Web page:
Green Seal Revises GS-42 Standard

WASHINGTON — Washington D.C.-based Green Seal introduced a revised version of GS-42, its standard for commercial and institutional cleaning services, the organization confirmed on May 19.

The revised standard has been reorganized to make the requirements for certification clearer and more streamlined. General criteria and leadership levels for the standard, however, have not changed. Any service currently certified does not need to meet additional requirements to maintain certification, according to Green Seal.

Green Seal revised the standard to clarify requirements and ensure that they are consistent for all applicants, while at the same time, upholding current leadership and protection levels. Additionally, criteria are now refined to reduce the need for interpretation and modified where necessary so that they are practical to review. Criteria are also consolidated by purchasing, use, maintenance, training and communication.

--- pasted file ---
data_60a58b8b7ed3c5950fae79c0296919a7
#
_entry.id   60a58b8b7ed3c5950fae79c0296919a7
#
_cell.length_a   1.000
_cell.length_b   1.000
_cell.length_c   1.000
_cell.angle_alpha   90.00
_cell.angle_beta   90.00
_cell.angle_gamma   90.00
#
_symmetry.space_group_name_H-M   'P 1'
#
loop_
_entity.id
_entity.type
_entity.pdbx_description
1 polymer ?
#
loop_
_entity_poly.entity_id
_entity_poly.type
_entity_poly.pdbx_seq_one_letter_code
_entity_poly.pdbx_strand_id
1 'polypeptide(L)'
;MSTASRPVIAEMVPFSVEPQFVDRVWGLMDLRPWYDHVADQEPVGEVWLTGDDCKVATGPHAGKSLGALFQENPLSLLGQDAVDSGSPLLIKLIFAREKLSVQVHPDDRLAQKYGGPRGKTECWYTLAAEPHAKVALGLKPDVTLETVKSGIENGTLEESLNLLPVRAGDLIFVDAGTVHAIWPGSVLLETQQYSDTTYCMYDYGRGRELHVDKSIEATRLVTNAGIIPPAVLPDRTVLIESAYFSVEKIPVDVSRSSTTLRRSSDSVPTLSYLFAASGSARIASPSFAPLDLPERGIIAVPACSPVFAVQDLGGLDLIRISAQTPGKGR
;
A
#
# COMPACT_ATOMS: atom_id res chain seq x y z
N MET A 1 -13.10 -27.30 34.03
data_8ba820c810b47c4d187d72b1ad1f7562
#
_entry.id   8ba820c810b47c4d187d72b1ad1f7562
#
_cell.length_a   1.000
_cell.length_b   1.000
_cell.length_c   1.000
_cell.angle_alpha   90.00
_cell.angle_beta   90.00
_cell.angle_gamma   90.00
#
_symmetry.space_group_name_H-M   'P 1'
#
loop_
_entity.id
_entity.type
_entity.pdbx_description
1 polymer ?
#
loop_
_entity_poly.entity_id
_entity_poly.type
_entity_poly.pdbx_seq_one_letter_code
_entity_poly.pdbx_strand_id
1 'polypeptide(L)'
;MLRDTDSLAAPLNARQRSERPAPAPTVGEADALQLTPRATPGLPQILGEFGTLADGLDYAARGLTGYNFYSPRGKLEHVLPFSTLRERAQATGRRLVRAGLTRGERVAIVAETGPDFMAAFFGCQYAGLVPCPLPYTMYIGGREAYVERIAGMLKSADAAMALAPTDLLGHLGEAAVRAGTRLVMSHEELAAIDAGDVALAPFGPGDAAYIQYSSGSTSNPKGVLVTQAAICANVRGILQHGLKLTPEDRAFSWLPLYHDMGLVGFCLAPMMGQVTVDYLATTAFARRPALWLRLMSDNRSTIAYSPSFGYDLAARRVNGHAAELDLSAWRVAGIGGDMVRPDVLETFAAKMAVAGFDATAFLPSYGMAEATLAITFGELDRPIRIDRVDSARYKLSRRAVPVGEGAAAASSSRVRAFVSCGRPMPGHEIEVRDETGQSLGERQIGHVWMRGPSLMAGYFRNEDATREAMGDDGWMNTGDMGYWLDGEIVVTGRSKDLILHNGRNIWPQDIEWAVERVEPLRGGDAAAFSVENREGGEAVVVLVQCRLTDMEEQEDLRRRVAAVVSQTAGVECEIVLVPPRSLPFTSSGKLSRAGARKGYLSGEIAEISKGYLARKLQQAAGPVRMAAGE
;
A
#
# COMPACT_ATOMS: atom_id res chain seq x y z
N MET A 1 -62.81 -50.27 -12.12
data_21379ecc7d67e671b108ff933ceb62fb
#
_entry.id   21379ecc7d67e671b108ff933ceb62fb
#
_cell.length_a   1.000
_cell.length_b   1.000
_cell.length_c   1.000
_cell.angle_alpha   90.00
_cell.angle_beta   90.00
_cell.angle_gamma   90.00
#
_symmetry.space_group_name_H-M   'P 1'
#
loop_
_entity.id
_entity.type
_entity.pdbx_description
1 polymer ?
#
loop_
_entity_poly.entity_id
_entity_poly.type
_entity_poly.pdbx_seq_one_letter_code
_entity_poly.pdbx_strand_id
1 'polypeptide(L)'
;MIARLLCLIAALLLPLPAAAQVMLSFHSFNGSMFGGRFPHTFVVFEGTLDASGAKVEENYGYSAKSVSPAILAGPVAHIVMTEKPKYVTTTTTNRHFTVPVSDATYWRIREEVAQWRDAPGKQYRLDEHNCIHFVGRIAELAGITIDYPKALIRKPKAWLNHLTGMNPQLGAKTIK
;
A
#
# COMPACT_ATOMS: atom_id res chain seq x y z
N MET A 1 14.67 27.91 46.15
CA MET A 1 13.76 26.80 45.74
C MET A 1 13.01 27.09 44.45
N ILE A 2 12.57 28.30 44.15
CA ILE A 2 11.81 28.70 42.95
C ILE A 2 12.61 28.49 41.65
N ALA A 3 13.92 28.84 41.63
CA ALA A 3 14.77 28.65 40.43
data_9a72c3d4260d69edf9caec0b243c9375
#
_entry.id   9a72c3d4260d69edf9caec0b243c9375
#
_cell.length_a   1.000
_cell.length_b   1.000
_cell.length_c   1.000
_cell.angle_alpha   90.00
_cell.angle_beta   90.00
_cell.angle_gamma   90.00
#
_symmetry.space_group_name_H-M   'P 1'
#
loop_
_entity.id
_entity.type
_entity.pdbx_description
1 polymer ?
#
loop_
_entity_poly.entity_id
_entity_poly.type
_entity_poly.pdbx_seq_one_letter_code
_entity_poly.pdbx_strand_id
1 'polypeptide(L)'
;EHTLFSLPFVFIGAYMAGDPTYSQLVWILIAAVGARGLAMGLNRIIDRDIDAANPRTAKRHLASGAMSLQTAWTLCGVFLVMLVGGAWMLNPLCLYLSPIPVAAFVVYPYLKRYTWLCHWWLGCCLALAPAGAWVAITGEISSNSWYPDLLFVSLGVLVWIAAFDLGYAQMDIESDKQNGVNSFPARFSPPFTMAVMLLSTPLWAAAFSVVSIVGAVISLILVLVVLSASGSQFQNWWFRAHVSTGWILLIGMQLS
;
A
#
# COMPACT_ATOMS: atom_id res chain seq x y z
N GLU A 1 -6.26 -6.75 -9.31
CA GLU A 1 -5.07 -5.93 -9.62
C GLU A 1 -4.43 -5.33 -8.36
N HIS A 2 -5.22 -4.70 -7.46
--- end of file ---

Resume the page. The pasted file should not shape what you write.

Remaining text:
Introduced in 2006, GS-42 certification has been granted to more than 50 leading companies in 26 states, the District of Columbia and three Canadian provinces. Thousands of properties, including universities, public schools, stadiums and airports are cleaned according to the science-based GS-42 standard.

Certification means that a cleaning service has been evaluated according to Green Seal’s standard, without bias or conflict of interest. Cleaning services qualifying for certification must meet environmental and health requirements for cleaning operations, cleaning techniques, waste reduction and environmentally responsible procurement, as well as requirements for communications and training.

“Since its inception, GS-42 has played a significant role in helping building management take necessary steps to advance protection of the environment and human health and safety,” said Dr. Arthur B. Weissman, president and CEO of Green Seal, in a statement. “This revision of GS-42 will further facilitate that goal.”

Green Seal’s certification process involves an in-depth review of the cleaning service’s processes, procedures, and purchasing records. It also includes an on-site audit of facilities cleaned by the service. Periodic monitoring is required to maintain certification.